Other bridges leading to Oakland rated as ‘poor’


Pittsburgh’s bridges were thrust into the national spotlight with the collapse of Squirrel Hill’s Fern Hollow Bridge on Jan. 28, the same day President Joe Biden visited Pittsburgh to promote his $3 trillion infrastructure plan.

As the National Transportation Safety Board continues its investigation into the cause of the collapse, concerns are being raised about the other 175 bridges in Allegheny County that are listed as in poor condition.

But what about Oakland’s bridges?

According to the Pennsylvania Department of Transportation’s bridge conditions map tool, there are three bridges in or near Oakland that are listed in poor condition.

These include the Charles Anderson Bridge, located on Boulevard of the Allies as it crosses Junction Hollow into Schenley Park; Ramps R and S of the Birmingham Bridge, which connects the South Side to Oakland; and the Swinburne Bridge, located at the intersection of Saline and Frazier streets near Four Mile Run.

These bridges are all open, however, the Charles Anderson and Swinburne bridges have weight restrictions.

Other parts of the Birmingham Bridge are listed in good and fair condition. The five bridges that run through Schenley Park, including the bridge near the Phipps Conservatory and Botanical Gardens, also are in fair condition.

Multiple concerns have been raised about the Charles Anderson Bridge, which was built in 1940 and is going through rehabilitation planning.

Inspectors rate bridges from 0 to 9, and bridges are inspected every two years, according to PennDOT.

A bridge with a rating of 9 is considered “excellent,” 7 is labeled “good,” with the bridge having minor issues, 5 is labeled “fair” with a bridge showing some signs of deterioration, and 4 is considered “poor,” with the bridge showing advanced deterioration of its main structures.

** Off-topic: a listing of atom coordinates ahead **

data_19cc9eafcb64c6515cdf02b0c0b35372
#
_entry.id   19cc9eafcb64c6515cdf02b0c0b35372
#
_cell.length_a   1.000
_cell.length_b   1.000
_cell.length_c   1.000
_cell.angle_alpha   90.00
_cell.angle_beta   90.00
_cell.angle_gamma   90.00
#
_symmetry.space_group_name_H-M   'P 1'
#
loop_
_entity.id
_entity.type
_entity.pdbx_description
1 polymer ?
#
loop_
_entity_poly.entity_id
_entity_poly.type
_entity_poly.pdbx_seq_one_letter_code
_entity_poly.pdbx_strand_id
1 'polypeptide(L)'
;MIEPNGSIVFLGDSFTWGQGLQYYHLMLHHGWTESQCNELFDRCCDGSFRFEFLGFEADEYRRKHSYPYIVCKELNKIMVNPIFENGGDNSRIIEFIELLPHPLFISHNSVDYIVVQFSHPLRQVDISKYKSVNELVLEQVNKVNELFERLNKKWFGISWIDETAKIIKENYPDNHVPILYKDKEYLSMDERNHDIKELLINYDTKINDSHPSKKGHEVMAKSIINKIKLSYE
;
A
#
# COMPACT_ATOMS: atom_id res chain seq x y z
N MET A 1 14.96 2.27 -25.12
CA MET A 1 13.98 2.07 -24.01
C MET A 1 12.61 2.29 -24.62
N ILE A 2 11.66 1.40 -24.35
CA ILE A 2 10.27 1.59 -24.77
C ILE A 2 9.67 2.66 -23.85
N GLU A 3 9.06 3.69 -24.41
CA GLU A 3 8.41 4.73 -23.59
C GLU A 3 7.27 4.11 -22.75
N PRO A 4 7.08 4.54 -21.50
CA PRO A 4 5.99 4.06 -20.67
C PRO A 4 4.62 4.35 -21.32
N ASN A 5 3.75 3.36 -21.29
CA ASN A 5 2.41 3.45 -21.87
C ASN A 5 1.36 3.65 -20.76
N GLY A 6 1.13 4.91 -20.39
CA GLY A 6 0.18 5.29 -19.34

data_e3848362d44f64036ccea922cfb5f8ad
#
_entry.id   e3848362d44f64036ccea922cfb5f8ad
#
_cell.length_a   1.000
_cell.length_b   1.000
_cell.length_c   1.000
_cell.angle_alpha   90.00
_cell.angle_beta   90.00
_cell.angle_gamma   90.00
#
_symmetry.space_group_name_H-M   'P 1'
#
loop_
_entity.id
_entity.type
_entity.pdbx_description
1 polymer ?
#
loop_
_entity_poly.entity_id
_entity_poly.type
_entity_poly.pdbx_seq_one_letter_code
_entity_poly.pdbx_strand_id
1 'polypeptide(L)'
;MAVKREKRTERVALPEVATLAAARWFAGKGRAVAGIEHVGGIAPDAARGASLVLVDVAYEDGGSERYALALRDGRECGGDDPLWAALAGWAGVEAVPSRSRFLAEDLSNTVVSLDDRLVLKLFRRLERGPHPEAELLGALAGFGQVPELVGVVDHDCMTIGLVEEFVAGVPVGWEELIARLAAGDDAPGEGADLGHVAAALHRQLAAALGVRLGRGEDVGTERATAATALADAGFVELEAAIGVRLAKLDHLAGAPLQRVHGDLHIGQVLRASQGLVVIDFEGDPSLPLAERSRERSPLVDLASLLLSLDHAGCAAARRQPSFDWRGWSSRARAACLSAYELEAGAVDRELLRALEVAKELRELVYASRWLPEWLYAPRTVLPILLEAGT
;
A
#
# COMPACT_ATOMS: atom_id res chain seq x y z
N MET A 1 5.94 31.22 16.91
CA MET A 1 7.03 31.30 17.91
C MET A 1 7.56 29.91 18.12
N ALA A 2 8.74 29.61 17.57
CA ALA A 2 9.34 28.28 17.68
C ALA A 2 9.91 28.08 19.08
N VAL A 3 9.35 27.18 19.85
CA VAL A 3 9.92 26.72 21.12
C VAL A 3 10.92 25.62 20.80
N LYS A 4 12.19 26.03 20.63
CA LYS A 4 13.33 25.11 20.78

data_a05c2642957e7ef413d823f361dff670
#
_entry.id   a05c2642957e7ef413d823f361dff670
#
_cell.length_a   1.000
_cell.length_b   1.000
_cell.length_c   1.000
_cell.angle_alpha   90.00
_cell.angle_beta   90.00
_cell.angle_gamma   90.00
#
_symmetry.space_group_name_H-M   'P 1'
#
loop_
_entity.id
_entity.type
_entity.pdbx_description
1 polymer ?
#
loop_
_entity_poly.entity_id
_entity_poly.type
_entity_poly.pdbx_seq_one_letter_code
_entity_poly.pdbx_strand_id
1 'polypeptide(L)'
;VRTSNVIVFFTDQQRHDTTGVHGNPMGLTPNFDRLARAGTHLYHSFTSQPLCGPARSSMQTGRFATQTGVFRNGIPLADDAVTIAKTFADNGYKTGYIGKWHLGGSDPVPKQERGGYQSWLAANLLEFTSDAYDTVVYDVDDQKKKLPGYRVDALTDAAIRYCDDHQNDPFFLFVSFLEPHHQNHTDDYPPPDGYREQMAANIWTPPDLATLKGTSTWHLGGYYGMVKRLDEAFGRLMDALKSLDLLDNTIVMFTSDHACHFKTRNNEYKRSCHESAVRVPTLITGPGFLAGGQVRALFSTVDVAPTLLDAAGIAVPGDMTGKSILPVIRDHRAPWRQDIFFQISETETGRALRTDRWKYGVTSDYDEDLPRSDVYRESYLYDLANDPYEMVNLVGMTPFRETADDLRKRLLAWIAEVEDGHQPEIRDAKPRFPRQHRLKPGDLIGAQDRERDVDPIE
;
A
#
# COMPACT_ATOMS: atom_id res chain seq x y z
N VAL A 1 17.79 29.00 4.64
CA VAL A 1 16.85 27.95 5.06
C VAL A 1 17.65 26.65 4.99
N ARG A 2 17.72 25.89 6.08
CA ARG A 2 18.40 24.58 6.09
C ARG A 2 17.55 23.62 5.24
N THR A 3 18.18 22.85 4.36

The lower ratings of 3 to 0 range from serious to failed and out of service.

“I would argue that our inspection process, certainly in this state, is pretty darn rigorous, and is being carried out by the right people,” said Kent Harries, a civil engineering professor in the Swanson School of Engineering. Inspectors in Pennsylvania, he added, are required to be licensed engineers, which is not a requirement in every state.

While the Fern Hollow Bridge was listed as “poor,” Harries said the label is “a semantic choice of words, and I’m not sure what the right word is. And there are grades of poor …” 

“You have bridges that are at essentially a minimum standard to remain in service,” Harries said. “And you can have bridges that require remediation to remain in service. And both of those may be rated as poor.”

 The label doesn’t necessarily indicate immediate danger, he added.

“It is a symptom of the decay that we are experiencing in the infrastructure,” Harries said. “We will see more collapses. (But) more often, we will see bridge closures. We will see them shutting down a bridge because it is dangerous. And the reality is that bridge will get replaced.”

Harries estimates that the Fern Hollow Bridge on Forbes Avenue will be open again in roughly two years, with the remnants of the bridge being removed by spring and a new foundation sometime in the summer.

Infrastructure failures are “slow moving,” he said, and societies will adapt as they happen. There are, however, other immediate issues to consider when a bridge collapses.

For one, the Fern Hollow Bridge collapse has created an inconvenience for commuters living in Regent Square, but it also economically strains nearby businesses

Some businesses in Regent Square are already feeling the effects of the decline in traffic and losing revenue, according to WTAE-TV.

When it comes to fixing these bridges, there are multiple complex issues to consider, Harries said. It would take enormous amounts of money and manpower to shut down and fix every “poor” bridge in the city.

And money and manpower are limited resources. The decision to fix bridges also depends on policies from elected officials to allocate the necessary resources, and there never seems to be enough on hand, he said.

Harries said there needs to be a reframing of how society views infrastructure, seeing it as “the foundation of the society on which we live, everything we do.”

“This is bigger than one bridge,” Harries said.

Donovan Harrell is a writer for the University Times. Reach him at dharrell@pitt.edu or 412-383-9905.


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